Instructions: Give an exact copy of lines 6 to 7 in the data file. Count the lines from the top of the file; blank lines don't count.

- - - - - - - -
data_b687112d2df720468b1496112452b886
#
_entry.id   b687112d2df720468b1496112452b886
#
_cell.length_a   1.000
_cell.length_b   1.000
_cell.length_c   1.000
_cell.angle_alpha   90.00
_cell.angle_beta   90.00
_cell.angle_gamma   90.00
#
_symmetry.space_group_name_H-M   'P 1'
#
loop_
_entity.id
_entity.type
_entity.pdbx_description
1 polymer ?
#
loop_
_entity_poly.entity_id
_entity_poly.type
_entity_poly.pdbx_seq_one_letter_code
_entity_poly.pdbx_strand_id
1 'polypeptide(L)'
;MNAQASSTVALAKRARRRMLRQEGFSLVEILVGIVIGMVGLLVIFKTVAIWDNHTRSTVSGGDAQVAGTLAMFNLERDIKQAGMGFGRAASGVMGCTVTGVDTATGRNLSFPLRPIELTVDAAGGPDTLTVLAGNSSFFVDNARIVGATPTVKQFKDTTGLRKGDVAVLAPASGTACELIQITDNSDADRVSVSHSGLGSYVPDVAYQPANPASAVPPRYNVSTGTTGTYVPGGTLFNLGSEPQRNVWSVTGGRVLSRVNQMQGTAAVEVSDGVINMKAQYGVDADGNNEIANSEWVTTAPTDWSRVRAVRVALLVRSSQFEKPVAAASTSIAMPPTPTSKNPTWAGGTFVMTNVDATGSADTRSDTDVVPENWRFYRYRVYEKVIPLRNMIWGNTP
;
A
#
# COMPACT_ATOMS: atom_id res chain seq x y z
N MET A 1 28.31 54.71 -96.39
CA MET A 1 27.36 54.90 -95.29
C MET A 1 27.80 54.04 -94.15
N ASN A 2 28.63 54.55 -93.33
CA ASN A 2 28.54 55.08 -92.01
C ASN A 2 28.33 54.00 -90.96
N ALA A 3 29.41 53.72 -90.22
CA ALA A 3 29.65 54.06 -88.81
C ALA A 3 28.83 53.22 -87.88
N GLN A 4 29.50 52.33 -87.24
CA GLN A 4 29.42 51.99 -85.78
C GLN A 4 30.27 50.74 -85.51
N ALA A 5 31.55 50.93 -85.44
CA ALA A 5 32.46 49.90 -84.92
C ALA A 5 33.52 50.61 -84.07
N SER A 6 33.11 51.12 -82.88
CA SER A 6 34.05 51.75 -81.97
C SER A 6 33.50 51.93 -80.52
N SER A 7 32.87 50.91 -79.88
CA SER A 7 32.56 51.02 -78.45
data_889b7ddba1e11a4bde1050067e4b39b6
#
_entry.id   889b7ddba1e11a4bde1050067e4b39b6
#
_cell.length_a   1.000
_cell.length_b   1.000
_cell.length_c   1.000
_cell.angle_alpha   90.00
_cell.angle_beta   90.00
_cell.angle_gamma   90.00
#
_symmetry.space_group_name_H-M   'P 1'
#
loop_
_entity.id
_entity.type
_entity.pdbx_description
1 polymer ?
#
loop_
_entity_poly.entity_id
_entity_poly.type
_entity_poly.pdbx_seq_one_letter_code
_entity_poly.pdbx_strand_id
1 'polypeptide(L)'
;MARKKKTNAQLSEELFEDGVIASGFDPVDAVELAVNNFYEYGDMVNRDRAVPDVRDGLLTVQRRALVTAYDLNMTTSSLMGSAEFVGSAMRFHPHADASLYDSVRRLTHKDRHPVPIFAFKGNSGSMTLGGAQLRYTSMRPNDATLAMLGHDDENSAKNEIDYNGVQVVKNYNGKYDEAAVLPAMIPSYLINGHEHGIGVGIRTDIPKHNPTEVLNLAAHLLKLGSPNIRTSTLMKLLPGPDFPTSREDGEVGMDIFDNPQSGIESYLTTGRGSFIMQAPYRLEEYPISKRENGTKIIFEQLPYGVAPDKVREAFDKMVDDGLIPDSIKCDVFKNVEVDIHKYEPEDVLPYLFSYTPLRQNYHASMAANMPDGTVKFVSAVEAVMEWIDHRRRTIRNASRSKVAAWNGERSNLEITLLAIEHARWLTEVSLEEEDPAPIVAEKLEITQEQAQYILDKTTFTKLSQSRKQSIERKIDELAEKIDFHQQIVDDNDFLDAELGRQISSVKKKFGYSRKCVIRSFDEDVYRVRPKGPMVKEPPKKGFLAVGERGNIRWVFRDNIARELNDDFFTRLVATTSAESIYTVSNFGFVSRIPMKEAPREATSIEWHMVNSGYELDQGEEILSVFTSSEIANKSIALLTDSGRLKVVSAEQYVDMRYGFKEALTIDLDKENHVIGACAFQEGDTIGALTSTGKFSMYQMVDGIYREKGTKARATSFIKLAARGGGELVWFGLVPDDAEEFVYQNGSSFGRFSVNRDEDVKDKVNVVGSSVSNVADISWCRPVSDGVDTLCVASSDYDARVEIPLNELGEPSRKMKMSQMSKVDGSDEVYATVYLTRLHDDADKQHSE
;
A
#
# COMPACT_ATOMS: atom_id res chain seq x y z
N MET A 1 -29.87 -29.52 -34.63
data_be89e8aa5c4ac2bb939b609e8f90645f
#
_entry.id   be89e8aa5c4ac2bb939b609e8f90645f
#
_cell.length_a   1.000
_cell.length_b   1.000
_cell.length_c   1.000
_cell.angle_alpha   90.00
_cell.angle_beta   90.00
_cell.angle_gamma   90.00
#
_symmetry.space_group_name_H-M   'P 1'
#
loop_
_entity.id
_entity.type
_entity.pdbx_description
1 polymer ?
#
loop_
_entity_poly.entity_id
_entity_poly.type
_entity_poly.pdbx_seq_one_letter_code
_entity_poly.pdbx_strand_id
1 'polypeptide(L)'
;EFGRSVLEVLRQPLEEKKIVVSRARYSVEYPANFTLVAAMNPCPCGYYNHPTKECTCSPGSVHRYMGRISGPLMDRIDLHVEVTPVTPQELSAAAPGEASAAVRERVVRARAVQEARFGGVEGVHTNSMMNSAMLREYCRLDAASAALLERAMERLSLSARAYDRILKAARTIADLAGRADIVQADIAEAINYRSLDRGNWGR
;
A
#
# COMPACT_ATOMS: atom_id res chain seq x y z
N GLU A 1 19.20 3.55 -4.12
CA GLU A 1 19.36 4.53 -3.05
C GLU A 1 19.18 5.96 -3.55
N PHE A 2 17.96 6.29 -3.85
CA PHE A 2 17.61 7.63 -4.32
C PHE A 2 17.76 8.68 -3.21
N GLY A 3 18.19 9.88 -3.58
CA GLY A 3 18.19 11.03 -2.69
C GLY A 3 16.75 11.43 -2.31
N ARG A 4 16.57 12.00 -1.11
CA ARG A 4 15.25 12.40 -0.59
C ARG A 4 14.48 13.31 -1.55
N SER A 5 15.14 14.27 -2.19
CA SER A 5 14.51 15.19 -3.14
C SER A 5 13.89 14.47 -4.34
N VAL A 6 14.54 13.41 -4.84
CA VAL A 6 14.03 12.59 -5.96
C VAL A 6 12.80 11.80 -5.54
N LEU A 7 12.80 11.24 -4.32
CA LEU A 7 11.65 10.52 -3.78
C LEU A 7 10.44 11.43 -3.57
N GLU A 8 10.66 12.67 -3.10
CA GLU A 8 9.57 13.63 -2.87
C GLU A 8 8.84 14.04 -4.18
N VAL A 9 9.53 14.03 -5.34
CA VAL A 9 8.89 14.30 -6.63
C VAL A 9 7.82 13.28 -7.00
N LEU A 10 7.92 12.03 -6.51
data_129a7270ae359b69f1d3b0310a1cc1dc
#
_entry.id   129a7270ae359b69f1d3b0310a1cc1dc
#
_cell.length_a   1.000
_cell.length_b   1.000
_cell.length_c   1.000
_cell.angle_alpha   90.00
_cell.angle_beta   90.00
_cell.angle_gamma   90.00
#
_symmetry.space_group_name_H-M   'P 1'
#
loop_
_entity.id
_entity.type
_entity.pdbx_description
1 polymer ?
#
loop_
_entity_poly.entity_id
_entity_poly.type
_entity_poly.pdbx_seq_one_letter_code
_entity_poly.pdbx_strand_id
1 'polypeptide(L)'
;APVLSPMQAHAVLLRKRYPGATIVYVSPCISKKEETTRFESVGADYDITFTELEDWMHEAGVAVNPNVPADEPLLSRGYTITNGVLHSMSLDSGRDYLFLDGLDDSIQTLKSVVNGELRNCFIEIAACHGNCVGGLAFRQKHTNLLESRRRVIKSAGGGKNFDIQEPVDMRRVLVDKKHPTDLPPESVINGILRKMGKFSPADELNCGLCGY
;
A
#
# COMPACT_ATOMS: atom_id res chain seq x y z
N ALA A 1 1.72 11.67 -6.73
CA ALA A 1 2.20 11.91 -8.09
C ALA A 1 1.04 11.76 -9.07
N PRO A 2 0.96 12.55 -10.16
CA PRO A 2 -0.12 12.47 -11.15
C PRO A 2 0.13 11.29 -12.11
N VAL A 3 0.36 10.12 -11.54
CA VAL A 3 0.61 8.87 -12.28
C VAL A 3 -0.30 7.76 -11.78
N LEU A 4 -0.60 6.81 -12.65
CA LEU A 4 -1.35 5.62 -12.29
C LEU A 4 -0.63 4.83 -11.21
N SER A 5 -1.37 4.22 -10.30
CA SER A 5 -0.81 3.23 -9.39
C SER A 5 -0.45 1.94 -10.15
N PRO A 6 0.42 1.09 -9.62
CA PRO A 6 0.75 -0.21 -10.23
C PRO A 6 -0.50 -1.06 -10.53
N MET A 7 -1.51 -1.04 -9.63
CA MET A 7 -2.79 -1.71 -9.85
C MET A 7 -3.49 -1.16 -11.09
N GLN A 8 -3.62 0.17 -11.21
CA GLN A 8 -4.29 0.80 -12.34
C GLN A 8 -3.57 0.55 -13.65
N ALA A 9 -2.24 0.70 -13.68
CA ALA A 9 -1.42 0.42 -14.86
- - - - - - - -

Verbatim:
_cell.length_b   1.000
_cell.length_c   1.000